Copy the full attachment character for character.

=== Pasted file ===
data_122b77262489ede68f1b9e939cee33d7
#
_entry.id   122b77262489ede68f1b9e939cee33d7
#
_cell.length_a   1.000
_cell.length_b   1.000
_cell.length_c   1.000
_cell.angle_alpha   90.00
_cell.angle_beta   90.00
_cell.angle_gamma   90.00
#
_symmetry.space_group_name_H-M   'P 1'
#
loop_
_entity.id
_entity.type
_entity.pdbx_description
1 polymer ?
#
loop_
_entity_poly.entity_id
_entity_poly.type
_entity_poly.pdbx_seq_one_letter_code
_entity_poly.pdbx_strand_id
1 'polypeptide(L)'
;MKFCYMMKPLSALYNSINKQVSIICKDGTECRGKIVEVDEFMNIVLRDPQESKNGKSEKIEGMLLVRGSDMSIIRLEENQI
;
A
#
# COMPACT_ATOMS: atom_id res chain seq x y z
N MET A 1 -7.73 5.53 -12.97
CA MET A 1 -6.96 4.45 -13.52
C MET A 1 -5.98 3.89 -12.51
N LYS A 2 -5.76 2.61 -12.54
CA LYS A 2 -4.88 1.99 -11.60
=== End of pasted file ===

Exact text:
data_122b77262489ede68f1b9e939cee33d7
#
_entry.id   122b77262489ede68f1b9e939cee33d7
#
_cell.length_a   1.000
_cell.length_b   1.000
_cell.length_c   1.000
_cell.angle_alpha   90.00
_cell.angle_beta   90.00
_cell.angle_gamma   90.00
#
_symmetry.space_group_name_H-M   'P 1'
#
loop_
_entity.id
_entity.type
_entity.pdbx_description
1 polymer ?
#
loop_
_entity_poly.entity_id
_entity_poly.type
_entity_poly.pdbx_seq_one_letter_code
_entity_poly.pdbx_strand_id
1 'polypeptide(L)'
;MKFCYMMKPLSALYNSINKQVSIICKDGTECRGKIVEVDEFMNIVLRDPQESKNGKSEKIEGMLLVRGSDMSIIRLEENQI
;
A
#
# COMPACT_ATOMS: atom_id res chain seq x y z
N MET A 1 -7.73 5.53 -12.97
CA MET A 1 -6.96 4.45 -13.52
C MET A 1 -5.98 3.89 -12.51
N LYS A 2 -5.76 2.61 -12.54
CA LYS A 2 -4.88 1.99 -11.60